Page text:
Michael O'Sullivan

Michael started his PhD in September 2014 working with Wolfgang Buermann and Dom Spracklen. His research focuses on a better understanding of the controlling mechanisms of terrestrial carbon fluxes, and the regional distribution of sinks/sources. The initial focus of the project is addressing the increase in the global land sink since the start of this century by using process based models to identify and quantify the controlling mechanisms.

Past members

Anja Schmidt

Anja was an Academic Research Fellow in the Institute for Climate and Atmospheric Science between February 2013 and August 2017. Anja's research combines expertise in atmospheric science and volcanology to advance the current understanding of volcanic impacts and hazards. In particular, she investigates the impact of volcanism on atmospheric chemistry, climate, air quality, human health, ecosystems and aviation using a wide range of atmospheric models and volcanological datasets. She also applies her atmospheric chemistry and aerosol modelling skills to non-volcanic topics in atmospheric and climate sciences. Anja took up a Lectureship at the University of Cambridge in September 2017. 

Susanne Lorenz

Susanne Lorenz

NERC funded PhD student from 2011. Research focuses on uncertainties in climate projections and their consequences for adaptation strategies. The aim of the research is to develop a framework for building adaptation strategies accounting for physical climate uncertainties.

Lawrence Jackson

Lawrence Jackson

PDRA working on the DiFD funded IMPALA project. Previously a EPSRC/NERC funded PDRA on the Integrated Assessment of Geoengineering Proposals (IAGP) Project and a NERC funded PhD focussed on the relationships between surface energy fluxes and diurnal temperature range.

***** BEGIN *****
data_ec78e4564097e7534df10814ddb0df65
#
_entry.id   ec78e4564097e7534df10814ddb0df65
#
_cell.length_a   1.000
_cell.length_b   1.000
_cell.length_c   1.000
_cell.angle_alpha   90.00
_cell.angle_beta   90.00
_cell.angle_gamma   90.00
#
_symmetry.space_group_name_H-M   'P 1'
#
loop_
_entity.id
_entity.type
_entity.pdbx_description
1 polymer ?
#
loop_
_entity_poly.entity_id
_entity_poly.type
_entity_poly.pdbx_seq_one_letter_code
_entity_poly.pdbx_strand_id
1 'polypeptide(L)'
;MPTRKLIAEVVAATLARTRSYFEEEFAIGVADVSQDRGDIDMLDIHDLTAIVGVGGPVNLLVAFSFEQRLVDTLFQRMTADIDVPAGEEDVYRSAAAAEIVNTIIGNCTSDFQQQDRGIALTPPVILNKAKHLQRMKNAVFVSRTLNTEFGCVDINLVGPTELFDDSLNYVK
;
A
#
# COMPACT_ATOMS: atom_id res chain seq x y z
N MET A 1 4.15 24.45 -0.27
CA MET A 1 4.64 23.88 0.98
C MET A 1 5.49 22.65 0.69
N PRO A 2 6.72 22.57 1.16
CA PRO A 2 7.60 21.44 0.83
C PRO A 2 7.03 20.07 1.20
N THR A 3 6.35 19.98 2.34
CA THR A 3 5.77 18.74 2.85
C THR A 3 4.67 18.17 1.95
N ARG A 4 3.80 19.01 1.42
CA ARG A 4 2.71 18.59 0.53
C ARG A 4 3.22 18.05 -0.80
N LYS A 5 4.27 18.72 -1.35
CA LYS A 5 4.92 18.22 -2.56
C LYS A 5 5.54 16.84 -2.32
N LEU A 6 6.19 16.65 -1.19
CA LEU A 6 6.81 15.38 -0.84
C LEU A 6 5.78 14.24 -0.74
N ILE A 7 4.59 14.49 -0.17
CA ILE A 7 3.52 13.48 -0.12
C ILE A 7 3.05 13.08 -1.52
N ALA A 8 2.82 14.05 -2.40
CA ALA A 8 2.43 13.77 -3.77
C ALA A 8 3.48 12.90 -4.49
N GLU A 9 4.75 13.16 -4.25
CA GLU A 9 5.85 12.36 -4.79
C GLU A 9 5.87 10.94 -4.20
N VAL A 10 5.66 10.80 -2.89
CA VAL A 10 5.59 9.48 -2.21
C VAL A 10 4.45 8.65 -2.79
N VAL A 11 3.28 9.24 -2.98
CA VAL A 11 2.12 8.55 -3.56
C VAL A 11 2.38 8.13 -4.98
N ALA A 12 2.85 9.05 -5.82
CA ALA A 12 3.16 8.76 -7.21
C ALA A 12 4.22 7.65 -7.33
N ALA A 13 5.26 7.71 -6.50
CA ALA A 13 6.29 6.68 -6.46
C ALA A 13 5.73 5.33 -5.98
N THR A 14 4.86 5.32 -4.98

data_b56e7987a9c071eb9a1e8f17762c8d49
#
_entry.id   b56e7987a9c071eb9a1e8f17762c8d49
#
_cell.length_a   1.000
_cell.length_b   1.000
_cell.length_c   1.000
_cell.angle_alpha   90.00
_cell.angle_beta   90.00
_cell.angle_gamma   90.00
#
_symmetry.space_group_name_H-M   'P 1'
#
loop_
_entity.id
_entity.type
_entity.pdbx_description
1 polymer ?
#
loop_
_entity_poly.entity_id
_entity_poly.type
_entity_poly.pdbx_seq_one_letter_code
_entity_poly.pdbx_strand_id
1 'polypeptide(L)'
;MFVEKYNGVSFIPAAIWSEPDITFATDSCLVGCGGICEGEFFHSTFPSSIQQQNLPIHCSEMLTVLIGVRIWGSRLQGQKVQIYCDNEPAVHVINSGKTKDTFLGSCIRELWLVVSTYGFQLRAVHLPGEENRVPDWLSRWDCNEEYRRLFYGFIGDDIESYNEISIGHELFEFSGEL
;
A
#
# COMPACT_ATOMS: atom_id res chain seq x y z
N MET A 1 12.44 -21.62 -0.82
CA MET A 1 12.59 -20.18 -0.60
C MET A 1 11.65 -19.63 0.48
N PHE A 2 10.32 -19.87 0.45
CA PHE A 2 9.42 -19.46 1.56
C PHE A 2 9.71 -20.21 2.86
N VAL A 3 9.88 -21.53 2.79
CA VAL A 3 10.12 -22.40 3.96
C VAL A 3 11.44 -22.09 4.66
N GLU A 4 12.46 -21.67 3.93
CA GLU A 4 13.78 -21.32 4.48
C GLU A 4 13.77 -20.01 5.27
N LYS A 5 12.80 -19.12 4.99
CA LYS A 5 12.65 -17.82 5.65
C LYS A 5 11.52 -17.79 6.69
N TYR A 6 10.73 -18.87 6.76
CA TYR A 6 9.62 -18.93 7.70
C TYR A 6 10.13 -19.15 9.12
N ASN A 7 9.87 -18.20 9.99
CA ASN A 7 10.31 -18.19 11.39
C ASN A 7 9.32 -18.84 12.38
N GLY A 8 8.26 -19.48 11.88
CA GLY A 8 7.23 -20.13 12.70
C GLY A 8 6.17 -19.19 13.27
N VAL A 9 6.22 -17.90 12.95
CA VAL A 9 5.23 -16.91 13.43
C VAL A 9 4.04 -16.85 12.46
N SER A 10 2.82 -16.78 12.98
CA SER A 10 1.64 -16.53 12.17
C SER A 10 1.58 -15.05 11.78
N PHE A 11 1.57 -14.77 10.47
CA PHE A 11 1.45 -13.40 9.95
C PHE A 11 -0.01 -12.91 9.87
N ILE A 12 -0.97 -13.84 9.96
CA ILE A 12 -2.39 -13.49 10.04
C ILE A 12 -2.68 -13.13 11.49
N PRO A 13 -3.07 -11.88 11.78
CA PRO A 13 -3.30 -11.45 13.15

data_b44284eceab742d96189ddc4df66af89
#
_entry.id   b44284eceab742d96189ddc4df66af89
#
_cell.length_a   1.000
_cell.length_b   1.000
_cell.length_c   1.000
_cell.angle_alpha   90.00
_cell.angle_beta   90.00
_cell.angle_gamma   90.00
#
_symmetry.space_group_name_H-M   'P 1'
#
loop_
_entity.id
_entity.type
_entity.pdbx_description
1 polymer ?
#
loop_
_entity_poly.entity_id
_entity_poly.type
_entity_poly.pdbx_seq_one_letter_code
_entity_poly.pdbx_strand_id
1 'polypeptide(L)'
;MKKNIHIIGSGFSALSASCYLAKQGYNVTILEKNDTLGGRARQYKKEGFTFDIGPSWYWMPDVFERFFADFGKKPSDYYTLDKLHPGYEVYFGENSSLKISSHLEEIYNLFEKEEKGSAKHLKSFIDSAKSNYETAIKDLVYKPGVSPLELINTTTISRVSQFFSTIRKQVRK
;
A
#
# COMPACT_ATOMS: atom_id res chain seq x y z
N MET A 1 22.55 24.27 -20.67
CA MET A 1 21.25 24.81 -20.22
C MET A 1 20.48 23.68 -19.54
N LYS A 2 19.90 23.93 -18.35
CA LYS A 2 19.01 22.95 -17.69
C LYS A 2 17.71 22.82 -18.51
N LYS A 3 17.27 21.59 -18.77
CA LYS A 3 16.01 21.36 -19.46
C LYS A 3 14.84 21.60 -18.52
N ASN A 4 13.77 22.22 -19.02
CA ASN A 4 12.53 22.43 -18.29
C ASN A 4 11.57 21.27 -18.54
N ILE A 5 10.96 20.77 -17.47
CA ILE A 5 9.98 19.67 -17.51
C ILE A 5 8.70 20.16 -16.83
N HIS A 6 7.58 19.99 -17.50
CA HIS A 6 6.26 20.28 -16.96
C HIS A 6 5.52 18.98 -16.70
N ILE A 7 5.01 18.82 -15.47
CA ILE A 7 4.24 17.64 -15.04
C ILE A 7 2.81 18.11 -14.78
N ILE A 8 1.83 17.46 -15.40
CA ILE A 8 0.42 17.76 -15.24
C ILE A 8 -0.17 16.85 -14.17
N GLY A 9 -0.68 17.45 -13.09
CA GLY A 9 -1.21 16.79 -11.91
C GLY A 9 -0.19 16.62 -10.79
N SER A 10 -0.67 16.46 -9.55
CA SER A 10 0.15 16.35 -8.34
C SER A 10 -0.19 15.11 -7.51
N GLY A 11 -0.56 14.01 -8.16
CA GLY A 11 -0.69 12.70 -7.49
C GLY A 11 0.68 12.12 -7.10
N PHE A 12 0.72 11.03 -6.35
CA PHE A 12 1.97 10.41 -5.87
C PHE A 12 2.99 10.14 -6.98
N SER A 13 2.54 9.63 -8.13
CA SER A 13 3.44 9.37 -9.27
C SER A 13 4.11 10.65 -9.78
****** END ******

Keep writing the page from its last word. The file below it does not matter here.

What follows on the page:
Julia Crook

Julia Crook

PDRA working on the NERC funded VERA project, previously a EPSRC/NERC funded PDRA on the Integrated Assessment of Geoengineering Proposals (IAGP) Project and a NERC funded PhD student looking at causes of high latitude warming.

Annabel Jenkins

Annabel Jenkins

 PDRA as part of the Integrated Assessment of Geoengineering Proposals (IAGP) group. Previously a EPSRC/NERC funded PhD student, with a MET Office CASE award. Expert in using the WRF/Chem mesoscale model to investigate the potential effectiveness and side-effects of marine stratocumulus cloud brightening.

Jayne Windeatt

Jayne Windeatt

EPSRC funded MSc and PhD student. Research on the effectiveness of biochar as a geoengineering method. Work will examine the physical science of biochar, from production methods to char characteristics and effects on the biosphere.

Sarah Lebel

PhD funded by FIRS (fully-funded international research scholarship)

Water harvesting for rainfed Africa: System sustainability under climate change. Main supervisors: Dr Luuk Fleskens and Dr Brian Irvine (Geog)

Joanes Atela

PhD student mainly supervised by Claire Quinn.

Looking at impacts integrated management of Kakamega Forest, Kenya, for climate change adaptation

 

Natalie Suckall

Natalie Suckall

ESRC/NERC funded PhD student looking the climate-driven human migration in Malawi. Now an Environmental consultant in London

Amber Leeson

Amber Leeson

National Centre for Earth Observation (NCEO)  PhD student looked at the evolution of supraglacial lakes on the Greenland ice sheet. Now PDRA at Leeds

Neil Gordon

Neil Gordon

NERC funded PDRA working on diagnosing climate feedback from observations. Now at PCMDI in sunny California.

Tim Andrews

Tim Andrews

2007-2010 NERC funded MPhil and PhD student.  Researched new concepts of radiative forcing and surface forcing. Now working at the Met Office.

Elisabeth Simelton

Elisabeth Simelton

NERC funded PDRA working towards global food security and more specifically the vulnerability of agricultural systems to droughts as part of the QUEST Project.